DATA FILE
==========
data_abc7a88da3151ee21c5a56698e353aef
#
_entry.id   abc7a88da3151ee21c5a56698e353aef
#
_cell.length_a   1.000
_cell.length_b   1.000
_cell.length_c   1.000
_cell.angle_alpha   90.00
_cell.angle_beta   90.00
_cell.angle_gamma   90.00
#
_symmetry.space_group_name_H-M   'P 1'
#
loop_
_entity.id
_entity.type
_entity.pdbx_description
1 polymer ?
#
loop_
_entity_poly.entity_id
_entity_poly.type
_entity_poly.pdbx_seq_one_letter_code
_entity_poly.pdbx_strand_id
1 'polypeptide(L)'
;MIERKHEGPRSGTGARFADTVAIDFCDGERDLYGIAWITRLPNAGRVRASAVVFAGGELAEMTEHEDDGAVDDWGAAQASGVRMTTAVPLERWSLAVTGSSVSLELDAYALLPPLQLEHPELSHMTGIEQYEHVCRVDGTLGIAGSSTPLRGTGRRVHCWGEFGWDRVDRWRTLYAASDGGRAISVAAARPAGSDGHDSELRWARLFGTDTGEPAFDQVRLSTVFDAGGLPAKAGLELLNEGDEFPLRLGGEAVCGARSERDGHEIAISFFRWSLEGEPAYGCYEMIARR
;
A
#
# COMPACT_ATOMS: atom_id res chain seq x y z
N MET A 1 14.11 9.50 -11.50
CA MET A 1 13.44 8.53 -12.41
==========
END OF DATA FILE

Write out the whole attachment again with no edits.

data_abc7a88da3151ee21c5a56698e353aef
#
_entry.id   abc7a88da3151ee21c5a56698e353aef
#
_cell.length_a   1.000
_cell.length_b   1.000
_cell.length_c   1.000
_cell.angle_alpha   90.00
_cell.angle_beta   90.00
_cell.angle_gamma   90.00
#
_symmetry.space_group_name_H-M   'P 1'
#
loop_
_entity.id
_entity.type
_entity.pdbx_description
1 polymer ?
#
loop_
_entity_poly.entity_id
_entity_poly.type
_entity_poly.pdbx_seq_one_letter_code
_entity_poly.pdbx_strand_id
1 'polypeptide(L)'
;MIERKHEGPRSGTGARFADTVAIDFCDGERDLYGIAWITRLPNAGRVRASAVVFAGGELAEMTEHEDDGAVDDWGAAQASGVRMTTAVPLERWSLAVTGSSVSLELDAYALLPPLQLEHPELSHMTGIEQYEHVCRVDGTLGIAGSSTPLRGTGRRVHCWGEFGWDRVDRWRTLYAASDGGRAISVAAARPAGSDGHDSELRWARLFGTDTGEPAFDQVRLSTVFDAGGLPAKAGLELLNEGDEFPLRLGGEAVCGARSERDGHEIAISFFRWSLEGEPAYGCYEMIARR
;
A
#
# COMPACT_ATOMS: atom_id res chain seq x y z
N MET A 1 14.11 9.50 -11.50
CA MET A 1 13.44 8.53 -12.41